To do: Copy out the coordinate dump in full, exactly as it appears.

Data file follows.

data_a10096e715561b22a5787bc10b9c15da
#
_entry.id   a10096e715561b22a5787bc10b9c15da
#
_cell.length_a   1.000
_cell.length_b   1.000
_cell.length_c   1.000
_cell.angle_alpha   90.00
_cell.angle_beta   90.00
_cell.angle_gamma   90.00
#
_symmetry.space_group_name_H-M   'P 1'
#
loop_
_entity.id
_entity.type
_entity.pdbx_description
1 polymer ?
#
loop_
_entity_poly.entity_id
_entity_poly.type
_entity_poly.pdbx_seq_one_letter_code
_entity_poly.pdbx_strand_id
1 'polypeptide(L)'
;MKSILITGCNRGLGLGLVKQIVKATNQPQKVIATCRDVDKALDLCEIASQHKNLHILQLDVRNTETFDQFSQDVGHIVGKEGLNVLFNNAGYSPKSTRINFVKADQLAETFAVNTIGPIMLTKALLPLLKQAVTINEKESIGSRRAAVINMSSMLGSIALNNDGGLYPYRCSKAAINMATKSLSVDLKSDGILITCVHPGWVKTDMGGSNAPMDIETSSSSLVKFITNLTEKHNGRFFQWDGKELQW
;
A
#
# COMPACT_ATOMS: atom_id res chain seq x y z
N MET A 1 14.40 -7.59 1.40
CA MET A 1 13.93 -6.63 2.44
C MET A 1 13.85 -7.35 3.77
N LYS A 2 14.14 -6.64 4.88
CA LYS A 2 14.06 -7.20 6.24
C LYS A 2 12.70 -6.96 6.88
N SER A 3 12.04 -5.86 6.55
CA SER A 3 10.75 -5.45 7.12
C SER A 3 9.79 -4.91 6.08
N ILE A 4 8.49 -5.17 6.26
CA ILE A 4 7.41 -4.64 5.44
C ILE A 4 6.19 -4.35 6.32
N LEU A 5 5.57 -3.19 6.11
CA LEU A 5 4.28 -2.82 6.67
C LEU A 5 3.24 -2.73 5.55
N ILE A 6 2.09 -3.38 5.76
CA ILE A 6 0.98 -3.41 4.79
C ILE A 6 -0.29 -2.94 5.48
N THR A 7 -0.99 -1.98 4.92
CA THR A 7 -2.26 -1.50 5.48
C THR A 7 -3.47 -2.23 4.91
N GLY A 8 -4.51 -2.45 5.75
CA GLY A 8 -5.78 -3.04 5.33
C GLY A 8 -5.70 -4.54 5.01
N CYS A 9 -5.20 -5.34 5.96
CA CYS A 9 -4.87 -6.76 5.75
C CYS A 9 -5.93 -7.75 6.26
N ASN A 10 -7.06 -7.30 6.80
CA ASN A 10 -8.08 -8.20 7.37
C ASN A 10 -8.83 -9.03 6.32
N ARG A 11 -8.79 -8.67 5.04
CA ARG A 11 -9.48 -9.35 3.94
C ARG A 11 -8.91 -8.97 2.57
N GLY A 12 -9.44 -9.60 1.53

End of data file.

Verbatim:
data_a10096e715561b22a5787bc10b9c15da
#
_entry.id   a10096e715561b22a5787bc10b9c15da
#
_cell.length_a   1.000
_cell.length_b   1.000
_cell.length_c   1.000
_cell.angle_alpha   90.00
_cell.angle_beta   90.00
_cell.angle_gamma   90.00
#
_symmetry.space_group_name_H-M   'P 1'
#
loop_
_entity.id
_entity.type
_entity.pdbx_description
1 polymer ?
#
loop_
_entity_poly.entity_id
_entity_poly.type
_entity_poly.pdbx_seq_one_letter_code
_entity_poly.pdbx_strand_id
1 'polypeptide(L)'
;MKSILITGCNRGLGLGLVKQIVKATNQPQKVIATCRDVDKALDLCEIASQHKNLHILQLDVRNTETFDQFSQDVGHIVGKEGLNVLFNNAGYSPKSTRINFVKADQLAETFAVNTIGPIMLTKALLPLLKQAVTINEKESIGSRRAAVINMSSMLGSIALNNDGGLYPYRCSKAAINMATKSLSVDLKSDGILITCVHPGWVKTDMGGSNAPMDIETSSSSLVKFITNLTEKHNGRFFQWDGKELQW
;
A
#
# COMPACT_ATOMS: atom_id res chain seq x y z
N MET A 1 14.40 -7.59 1.40
CA MET A 1 13.93 -6.63 2.44
C MET A 1 13.85 -7.35 3.77
N LYS A 2 14.14 -6.64 4.88
CA LYS A 2 14.06 -7.20 6.24
C LYS A 2 12.70 -6.96 6.88
N SER A 3 12.04 -5.86 6.55
CA SER A 3 10.75 -5.45 7.12
C SER A 3 9.79 -4.91 6.08
N ILE A 4 8.49 -5.17 6.26
CA ILE A 4 7.41 -4.64 5.44
C ILE A 4 6.19 -4.35 6.32
N LEU A 5 5.57 -3.19 6.11
CA LEU A 5 4.28 -2.82 6.67
C LEU A 5 3.24 -2.73 5.55
N ILE A 6 2.09 -3.38 5.76
CA ILE A 6 0.98 -3.41 4.79
C ILE A 6 -0.29 -2.94 5.48
N THR A 7 -0.99 -1.98 4.92
CA THR A 7 -2.26 -1.50 5.48
C THR A 7 -3.47 -2.23 4.91
N GLY A 8 -4.51 -2.45 5.75
CA GLY A 8 -5.78 -3.04 5.33
C GLY A 8 -5.70 -4.54 5.01
N CYS A 9 -5.20 -5.34 5.96
CA CYS A 9 -4.87 -6.76 5.75
C CYS A 9 -5.93 -7.75 6.26
N ASN A 10 -7.06 -7.30 6.80
CA ASN A 10 -8.08 -8.20 7.37
C ASN A 10 -8.83 -9.03 6.32
N ARG A 11 -8.79 -8.67 5.04
CA ARG A 11 -9.48 -9.35 3.94
C ARG A 11 -8.91 -8.97 2.57
N GLY A 12 -9.44 -9.60 1.53